Trees can absorb carbon dioxide (CO2) from the atmosphere and store it in the long term. This weakens the greenhouse effect and plays an important role in the climate system. At the same time, the trees in the forest and in the city have to adapt to climate change.
Putting Urban Trees to the Test
Photo: UHH/CEN/A. Schütt
Providing shade and cooling the air, trees are vital to the quality of human’s life in Hamburg. However, our trees face challenging conditions along streets – and with climate change. In particular, freshly planted trees are thus subjected to stress, indicated by slow growth and failure gain...
Three Critical Factors in the end-Permian Mass Extinction
252 million years ago, volcanic eruptions led to massive climate changes. Around the globe, roughly 75 percent of all land-based organisms and roughly 90 percent of all marine organisms died out as a result. Dr. William Foster from Universität Hamburg’s Center for Earth System Research and...
Climate Protection: It’s Worth Rewetting Dry Peatland!
Moors cover three percent of our planet’s land surface, but store twice as much carbon as all forests combined. But if peat is extracted and the moorland soils are drained, they can become veritable carbon dioxide factories.
In Germany, natural moors once covered an area as large as...
Dehydrated peatlands could intensify fires and global warming
Photo: Manuel Helbig
A group of 59 international scientists has uncovered new information about the distinct effects of climate change on boreal forests and peatlands, which threaten to worsen wildfires and accelerate global warming. Lars Kutzbach from the Center of Earth System Research and Sustainability at the...
Rainforest protection plan is counterproductive
Photo: UHH/CEN/M. Köhl
When individual countries clear less of their rainforests, they receive a financial reward from the United Nations (UN). In this regard, it is up to each country to prove how much of its local rainforests was preserved. But the costs involved in delivering the proof can be higher than the...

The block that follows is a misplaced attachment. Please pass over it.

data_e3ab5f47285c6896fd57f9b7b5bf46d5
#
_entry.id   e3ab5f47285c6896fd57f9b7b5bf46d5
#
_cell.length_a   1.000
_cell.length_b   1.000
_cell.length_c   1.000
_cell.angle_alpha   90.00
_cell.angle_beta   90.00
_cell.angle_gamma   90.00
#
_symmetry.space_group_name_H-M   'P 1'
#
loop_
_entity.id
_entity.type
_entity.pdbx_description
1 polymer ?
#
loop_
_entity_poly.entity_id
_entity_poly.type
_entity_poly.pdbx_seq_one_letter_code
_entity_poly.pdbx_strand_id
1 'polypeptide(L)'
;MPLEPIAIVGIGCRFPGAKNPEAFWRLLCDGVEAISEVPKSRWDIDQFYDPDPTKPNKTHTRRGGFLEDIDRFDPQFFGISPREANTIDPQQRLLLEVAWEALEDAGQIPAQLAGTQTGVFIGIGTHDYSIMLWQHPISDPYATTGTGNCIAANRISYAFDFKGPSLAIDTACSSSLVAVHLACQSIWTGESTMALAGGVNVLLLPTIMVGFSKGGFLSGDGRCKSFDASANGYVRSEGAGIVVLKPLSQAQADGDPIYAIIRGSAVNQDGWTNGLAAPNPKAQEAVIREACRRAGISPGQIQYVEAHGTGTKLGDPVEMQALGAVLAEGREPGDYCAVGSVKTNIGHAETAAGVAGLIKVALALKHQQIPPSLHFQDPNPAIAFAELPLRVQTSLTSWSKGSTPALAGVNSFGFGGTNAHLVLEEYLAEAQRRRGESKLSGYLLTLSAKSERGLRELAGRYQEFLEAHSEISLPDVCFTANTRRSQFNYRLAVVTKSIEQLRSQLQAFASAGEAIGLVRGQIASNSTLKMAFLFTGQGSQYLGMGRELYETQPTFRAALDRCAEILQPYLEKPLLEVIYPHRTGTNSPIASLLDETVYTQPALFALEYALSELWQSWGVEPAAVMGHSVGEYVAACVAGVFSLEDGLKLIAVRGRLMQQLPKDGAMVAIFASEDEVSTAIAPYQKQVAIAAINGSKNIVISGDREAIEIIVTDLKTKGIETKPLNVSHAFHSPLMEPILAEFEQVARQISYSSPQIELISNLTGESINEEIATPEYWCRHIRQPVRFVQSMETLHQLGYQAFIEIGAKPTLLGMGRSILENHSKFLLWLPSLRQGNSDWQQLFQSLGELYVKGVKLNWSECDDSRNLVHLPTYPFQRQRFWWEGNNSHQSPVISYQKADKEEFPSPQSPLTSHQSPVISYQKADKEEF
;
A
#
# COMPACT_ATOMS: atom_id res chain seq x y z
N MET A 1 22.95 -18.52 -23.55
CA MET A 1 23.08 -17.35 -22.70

Our forests: on a collision course with climate change
Photo: Pixabay - Manfred Antranias
Our forests make essential contributions to climate protection: they absorb CO2 from the atmosphere, and store it. Further, many long-lived wood products, which can be manufactured using comparatively low-emissions methods, can store carbon for extended periods of time. Taken together, the...
Wildfires in Alaska and Siberia are worsening climate change
Photo: National Park Service, USA
Stressed street trees: Lindens, oaks, or maples facing premature death in the future
Rambling through Hamburg and its environs, you will discover a landscape sculpted by the ice ages. Glaciers of the past pushed large amounts of scree shaping today’s hilly countryside northeast of the City. Meltwater leached the glacial Elbe valley and wind-blown sand deposits piled up into...
Climate change: In their old age, trees still accumulate large quantities of carbon
Photo: UHH/CEN/M. Köhl
Even old trees absorb large amounts of carbon, removing CO2 (carbon dioxide) from the atmosphere. This was recently proven for the first time using trees from the rainforests in Surinam, as Professor Michael Köhl from Universität Hamburg’s Center for Earth System Research and Sustainability...
Clearing the Tropical Rainforests: the Paris Climate Agreement would allow write-offs
When the tundra chases the taiga
Like in the “The Lord of the Rings” movies, trees occasionally make their way to faraway lands. Whether tropical rainforests, evergreen coniferous forests or treeless steppes: our planet’s vegetation zones are constantly changing. At the end of the last glacial period, around 11,000 years ago...